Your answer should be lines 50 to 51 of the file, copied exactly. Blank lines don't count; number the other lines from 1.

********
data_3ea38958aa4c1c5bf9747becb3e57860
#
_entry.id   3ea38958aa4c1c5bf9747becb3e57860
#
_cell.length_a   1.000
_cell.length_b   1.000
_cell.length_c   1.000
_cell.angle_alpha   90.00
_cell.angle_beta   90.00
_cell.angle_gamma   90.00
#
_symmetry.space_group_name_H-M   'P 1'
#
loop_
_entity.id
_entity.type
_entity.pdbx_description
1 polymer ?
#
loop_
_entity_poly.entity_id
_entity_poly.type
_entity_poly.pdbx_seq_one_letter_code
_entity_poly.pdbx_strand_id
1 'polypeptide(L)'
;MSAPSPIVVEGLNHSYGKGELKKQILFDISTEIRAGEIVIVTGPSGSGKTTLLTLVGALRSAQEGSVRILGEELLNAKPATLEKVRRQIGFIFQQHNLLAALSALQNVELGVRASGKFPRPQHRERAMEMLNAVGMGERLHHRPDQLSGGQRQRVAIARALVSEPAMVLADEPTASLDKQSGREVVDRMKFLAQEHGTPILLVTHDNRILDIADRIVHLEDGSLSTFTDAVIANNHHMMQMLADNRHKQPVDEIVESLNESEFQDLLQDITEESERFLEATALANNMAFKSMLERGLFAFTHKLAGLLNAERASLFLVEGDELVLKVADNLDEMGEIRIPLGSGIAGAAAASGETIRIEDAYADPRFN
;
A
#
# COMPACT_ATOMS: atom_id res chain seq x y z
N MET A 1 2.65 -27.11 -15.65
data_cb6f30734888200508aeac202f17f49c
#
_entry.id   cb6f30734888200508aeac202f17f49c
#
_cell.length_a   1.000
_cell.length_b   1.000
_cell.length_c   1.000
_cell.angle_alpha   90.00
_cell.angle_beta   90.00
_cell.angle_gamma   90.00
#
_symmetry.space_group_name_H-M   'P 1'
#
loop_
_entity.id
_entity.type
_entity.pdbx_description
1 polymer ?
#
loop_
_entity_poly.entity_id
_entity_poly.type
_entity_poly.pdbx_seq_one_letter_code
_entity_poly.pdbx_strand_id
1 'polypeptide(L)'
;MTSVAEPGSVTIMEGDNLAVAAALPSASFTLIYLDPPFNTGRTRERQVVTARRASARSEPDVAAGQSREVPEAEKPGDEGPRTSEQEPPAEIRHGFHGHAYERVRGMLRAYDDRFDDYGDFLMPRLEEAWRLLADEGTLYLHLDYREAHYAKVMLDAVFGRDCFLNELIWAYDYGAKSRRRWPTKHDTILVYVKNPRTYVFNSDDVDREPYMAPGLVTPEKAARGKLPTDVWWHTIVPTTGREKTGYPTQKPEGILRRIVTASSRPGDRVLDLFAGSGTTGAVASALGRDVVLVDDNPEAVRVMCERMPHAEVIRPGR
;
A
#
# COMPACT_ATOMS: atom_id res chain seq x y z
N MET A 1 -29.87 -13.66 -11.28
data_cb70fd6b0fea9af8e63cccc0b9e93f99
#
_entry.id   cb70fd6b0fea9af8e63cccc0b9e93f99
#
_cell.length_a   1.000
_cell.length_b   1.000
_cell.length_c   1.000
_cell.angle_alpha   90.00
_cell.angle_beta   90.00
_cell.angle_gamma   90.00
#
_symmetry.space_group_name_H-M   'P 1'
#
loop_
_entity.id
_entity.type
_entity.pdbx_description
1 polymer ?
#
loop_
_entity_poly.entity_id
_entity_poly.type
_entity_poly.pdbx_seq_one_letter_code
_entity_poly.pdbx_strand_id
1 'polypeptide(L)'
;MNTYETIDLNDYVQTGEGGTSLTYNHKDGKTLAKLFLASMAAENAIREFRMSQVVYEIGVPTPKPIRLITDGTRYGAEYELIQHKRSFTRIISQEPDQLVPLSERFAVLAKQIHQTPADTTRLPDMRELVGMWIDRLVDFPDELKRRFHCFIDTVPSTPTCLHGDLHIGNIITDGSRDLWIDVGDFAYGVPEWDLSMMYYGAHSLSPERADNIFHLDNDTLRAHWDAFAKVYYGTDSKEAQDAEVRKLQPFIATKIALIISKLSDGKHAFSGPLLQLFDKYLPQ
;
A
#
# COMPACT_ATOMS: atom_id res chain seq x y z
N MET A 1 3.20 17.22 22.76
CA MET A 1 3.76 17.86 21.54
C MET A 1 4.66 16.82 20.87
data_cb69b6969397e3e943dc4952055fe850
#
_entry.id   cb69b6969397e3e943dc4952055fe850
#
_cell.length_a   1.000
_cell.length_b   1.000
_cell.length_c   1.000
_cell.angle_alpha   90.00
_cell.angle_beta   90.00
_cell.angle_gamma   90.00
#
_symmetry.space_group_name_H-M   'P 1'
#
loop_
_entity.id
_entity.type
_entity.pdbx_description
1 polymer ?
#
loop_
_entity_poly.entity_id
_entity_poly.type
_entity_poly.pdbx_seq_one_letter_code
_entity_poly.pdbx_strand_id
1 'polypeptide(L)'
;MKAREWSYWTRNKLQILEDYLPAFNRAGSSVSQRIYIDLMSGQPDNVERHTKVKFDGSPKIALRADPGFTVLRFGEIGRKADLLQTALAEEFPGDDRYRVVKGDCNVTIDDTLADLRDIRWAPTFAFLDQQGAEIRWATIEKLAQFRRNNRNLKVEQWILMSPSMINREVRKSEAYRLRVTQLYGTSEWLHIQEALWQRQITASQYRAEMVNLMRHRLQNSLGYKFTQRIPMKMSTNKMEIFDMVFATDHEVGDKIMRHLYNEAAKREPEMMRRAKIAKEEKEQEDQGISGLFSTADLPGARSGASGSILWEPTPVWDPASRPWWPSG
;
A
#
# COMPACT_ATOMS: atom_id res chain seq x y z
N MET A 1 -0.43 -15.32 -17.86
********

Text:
#
loop_